7. Spatial awareness of the asset is required as is up-to-date, as-built asset information and procedures that, when available, are themselves located in different siloed systems that are not easily searchable

  8. Accessing up-to-date, real-time information to ensure cost efficiencies are achieved is a constant challenge

  9. Excessive time is spent in meetings investigating and coordinating different schedules, priorities and safeguards to mitigate risks with respect to personnel safety, environment and asset damage, and business interruption while managing SIMOPS

  10. Data and business unit siloes increase the risks of tracking complex conflicts through from identification to resolution, and the challenge is exacerbated when installation work packages cannot be completed due to quality, material or resource constraints

For maintenance planners, this traditional method of completing JBTD takes a significant amount of time that could be used far more productively.


How technology is giving back time

Digital twins are revolutionizing maintenance planning by providing immersive 3D visualizations of sites and assets at a component level, and on a global scale. These digital twins are virtual representations of an asset that span its lifecycle, use simulation and machine learning to help decision making, and are updated from real-time data enabling sustainable asset integrity.


Digital twins allow users to easily search, find all the asset’s historic and current computer-aided design (CAD), geospatial, document management, internet of things (IoT), and operational systems data in a single interface. Users are able to understand and view the data in 2D, 3D, and zoomable 360° panoramic reality. SIMOPS can be managed in a single environment, including work orders, clash detection and existing site conditions. Users can have conversations in a 3D context within the application. Digital twins are especially valuable when they are vendor agnostic, meaning that the application can ingest data from any vendor, aggregate, verify, and contextualize it at an object level.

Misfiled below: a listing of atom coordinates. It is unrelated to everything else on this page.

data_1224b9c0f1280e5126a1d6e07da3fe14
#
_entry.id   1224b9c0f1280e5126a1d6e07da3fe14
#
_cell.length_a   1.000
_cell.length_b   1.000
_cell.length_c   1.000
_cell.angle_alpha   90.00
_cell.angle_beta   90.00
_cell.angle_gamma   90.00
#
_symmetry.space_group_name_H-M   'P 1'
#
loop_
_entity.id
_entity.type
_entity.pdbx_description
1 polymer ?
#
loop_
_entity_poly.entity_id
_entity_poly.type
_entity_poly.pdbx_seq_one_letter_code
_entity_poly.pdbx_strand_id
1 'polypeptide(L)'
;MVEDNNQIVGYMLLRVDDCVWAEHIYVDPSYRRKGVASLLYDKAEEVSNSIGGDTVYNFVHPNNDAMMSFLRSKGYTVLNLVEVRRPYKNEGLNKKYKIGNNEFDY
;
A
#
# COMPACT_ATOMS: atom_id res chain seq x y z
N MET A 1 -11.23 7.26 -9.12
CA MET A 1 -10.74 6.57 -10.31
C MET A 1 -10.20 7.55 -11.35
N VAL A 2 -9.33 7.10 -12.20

Along with remote visualization, digital twin software also enable collaboration, labeling, and analysis to the entire asset team, including sub-contractors.


Benefits and outcomes include:

  • Increased productivity

  • Reduced costs

  • Improved safety

  • Reduce site exposure

  • Reduced travel time

  • Enabled collaboration and time efficiencies in meetings, workshops, and communication

  • Reduced risk of field clashes

  • Improved workflow productivity

  • Holistic access to all available historic and current asset data

  • Real time remote site condition analysis

  • Remote emergency training

  • Time efficiency in tracking down data and supplier information with a single source of truth

If you found this to be of interest, here’s more detailed information on how VEERUM specifically optimizes all phases of maintenance management, or download the full white paper on Visualizing the Future of Operations, Maintenance and Reliability.